Status: Available for Adoption (adoption pending) (adoption info)
Rescue ID: 2019-079
Color: black and tan
Ear Type: Erect
Tail Type: Long
Current Size: 60 Pounds
Potential Size: 65 Pounds
Current Age: 3 Years 7 Months (best estimate)
Obedience Training Needed: Has Basic Training
Exercise Needs: Moderate
Shedding Amount: Moderate
Owner Experience Needed: Breed
Reaction to New People: Friendly
SAGE ~3-4 years old. Good with Kids and dogs. Not good with cats.
GSRA adopts to residents of VA, NC, and SC only
Who’s the prettiest little sheppie in GSRA? Sage is, that’s who! Or at least, her foster mom thinks so. :-) Sage has been with us for a few months but we’ve been keeping her under wraps while we worked on a difficult medical condition. She’s not quite ready for adoption yet but is much improved, so we think it’s time to pull back the curtain and let everyone meet this spunky little beauty.
Sage is about 3 years old, good with medium and large dogs, possibly OK with small dogs, although I haven’t had a chance to test this, loves to ride in the car, crates beautifully, and has recently proved herself trustworthy loose in the house when home alone. She does need a bit of time to get to know a new dog, but once the newness wears off she’s happy with the companionship and LOVES to play—there’s nothing like a good game of chase or a wrestling match in Sage’s world! And although she’s a petite 62-lbs, she’s got enough spunk to hold her own with a much larger dog. She has a high prey drive though, so cats are a definite no-go for her, and I’d be careful with small dogs.
With people, Sage has pretty much never met a stranger and will go down for a tummy rub at the drop of a hat. Although in recent months she hasn’t gotten out to meet a lot of new people, she’s ALWAYS happy when she does. She also seems to be fine with children, although again, we haven’t been able to completely test this. So given how perfect Sage is, I’m sure you’re wondering what her medical issue is. Well, she has an autoimmune condition known as perianal fistulas. The closest parallel to this in human disease is probably Crohn’s disease. Basically, it’s a genetic condition that causes her immune system to go into overdrive and attack the tissue in her anal region (yes, her butt), causing deep, painful lesions. It’s something that can be managed, and a times gotten into remission, but it can’t be cured. What does management look like? At the moment it means she takes 1 pill a day to suppress her over-active immune system, needs some ointment smeared on her butt once a day (yes, one wears a glove for this!), needs a fiber supplement with every meal, and eats a special food. We hope that she’ll soon be to the point where the pill can be reduced to every-other-day and eventually discontinued, but the other things should probably be considered maintenance items. Intentionally adopting a dog with a medical condition is not for everyone, and no one would fault you for crossing Sage off your list based on this and moving on to other dogs. But if you’re intrigued by her personality and not put off by the prospect of what would be involved in manage the condition, we’d love to have you meet her. She’s one of those truly magical dogs that I think will quickly worm her way into your heart, as she has mine.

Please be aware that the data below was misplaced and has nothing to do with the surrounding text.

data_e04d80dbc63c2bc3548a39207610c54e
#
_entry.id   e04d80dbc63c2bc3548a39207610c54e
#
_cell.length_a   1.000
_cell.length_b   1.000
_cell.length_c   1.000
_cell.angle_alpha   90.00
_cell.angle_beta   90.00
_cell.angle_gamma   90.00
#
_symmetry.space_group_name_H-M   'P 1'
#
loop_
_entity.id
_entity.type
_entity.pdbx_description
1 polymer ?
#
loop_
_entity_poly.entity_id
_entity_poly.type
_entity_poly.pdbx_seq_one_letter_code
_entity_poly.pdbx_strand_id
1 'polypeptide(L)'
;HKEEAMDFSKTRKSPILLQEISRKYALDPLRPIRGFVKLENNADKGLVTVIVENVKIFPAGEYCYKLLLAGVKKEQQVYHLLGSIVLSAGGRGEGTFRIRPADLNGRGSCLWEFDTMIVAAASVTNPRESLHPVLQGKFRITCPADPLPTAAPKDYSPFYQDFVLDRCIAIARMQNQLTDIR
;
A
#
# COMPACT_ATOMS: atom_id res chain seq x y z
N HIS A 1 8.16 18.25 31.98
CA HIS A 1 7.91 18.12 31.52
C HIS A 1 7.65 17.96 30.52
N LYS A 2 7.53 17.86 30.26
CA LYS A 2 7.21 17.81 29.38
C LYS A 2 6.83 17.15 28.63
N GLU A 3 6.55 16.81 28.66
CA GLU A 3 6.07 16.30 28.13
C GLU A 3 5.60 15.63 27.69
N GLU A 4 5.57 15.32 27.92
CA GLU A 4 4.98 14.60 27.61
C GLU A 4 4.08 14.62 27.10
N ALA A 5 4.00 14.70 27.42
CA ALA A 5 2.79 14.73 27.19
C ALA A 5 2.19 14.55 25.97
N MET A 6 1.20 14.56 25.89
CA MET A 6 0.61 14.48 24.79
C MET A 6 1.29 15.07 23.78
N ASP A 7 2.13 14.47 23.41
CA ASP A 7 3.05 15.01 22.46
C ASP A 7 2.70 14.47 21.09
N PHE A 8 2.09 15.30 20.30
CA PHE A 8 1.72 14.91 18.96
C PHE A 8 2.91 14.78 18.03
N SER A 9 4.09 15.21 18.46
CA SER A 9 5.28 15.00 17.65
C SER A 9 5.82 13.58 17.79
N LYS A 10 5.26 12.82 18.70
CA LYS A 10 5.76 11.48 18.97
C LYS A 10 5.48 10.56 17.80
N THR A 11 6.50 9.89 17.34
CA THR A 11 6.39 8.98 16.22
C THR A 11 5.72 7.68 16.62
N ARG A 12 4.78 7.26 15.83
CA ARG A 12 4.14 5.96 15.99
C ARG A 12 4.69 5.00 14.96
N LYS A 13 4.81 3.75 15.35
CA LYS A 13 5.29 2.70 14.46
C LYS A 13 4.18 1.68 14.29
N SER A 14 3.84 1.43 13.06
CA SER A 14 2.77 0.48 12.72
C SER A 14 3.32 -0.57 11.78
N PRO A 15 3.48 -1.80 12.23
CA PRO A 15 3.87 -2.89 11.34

Please note: Sage (fka Bella) is being treated for painful perianal fistulas and will not be placed in a home until medically cleared. Potentially adopters must be willing to wait.
More about Sage
Good with Dogs, Not Good with Cats, Good with Kids, Good with Adults